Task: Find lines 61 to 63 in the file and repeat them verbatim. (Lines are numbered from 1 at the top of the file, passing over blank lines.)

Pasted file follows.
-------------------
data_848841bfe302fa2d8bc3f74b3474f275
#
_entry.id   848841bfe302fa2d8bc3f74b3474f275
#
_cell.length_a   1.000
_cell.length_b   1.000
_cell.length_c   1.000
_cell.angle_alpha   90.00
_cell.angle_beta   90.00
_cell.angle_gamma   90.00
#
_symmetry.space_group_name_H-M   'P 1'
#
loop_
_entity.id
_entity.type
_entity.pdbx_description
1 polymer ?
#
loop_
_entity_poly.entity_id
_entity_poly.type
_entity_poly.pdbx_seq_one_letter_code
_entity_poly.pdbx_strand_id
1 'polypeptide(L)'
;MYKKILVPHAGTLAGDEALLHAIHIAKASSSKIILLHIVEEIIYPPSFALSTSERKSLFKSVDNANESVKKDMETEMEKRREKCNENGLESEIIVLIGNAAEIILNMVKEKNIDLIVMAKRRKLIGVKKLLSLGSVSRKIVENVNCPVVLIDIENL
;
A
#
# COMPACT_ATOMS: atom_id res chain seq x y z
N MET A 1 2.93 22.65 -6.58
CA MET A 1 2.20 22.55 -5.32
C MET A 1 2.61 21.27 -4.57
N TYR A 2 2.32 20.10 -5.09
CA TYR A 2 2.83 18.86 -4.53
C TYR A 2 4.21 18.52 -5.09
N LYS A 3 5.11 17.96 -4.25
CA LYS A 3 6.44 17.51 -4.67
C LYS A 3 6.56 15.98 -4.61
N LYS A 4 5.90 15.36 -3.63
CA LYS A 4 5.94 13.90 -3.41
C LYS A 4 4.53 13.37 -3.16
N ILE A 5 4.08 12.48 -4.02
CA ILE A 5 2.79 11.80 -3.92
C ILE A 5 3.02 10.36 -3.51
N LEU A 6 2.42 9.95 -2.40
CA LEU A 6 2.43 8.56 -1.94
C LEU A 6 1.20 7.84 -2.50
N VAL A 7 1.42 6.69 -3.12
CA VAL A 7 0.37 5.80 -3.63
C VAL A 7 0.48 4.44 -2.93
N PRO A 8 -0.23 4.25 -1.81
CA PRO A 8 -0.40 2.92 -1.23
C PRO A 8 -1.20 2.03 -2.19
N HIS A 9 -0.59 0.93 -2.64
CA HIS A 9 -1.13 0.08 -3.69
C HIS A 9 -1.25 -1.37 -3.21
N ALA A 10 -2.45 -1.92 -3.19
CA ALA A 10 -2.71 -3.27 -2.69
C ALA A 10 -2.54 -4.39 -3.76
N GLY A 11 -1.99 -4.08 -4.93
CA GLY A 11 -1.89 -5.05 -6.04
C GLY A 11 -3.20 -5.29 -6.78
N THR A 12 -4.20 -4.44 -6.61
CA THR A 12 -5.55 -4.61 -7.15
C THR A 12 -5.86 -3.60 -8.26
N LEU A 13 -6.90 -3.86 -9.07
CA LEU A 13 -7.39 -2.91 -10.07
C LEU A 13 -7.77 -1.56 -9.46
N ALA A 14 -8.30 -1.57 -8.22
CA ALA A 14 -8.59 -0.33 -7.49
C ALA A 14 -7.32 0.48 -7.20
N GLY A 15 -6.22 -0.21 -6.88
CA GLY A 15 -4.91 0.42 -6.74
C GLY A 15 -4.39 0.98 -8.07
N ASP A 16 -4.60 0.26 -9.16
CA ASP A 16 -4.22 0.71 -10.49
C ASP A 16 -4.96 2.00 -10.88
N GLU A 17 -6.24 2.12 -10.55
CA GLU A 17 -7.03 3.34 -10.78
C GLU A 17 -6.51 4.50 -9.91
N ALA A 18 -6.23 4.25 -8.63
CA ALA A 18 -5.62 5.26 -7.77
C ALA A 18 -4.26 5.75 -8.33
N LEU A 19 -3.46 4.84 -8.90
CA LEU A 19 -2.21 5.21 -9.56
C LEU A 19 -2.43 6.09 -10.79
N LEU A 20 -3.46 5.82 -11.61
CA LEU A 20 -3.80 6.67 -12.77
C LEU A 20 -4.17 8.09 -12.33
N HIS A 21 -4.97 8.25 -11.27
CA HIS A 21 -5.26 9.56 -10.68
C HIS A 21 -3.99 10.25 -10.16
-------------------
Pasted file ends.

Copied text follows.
N GLY A 11 -1.99 -4.08 -4.93
CA GLY A 11 -1.89 -5.05 -6.04
C GLY A 11 -3.20 -5.29 -6.78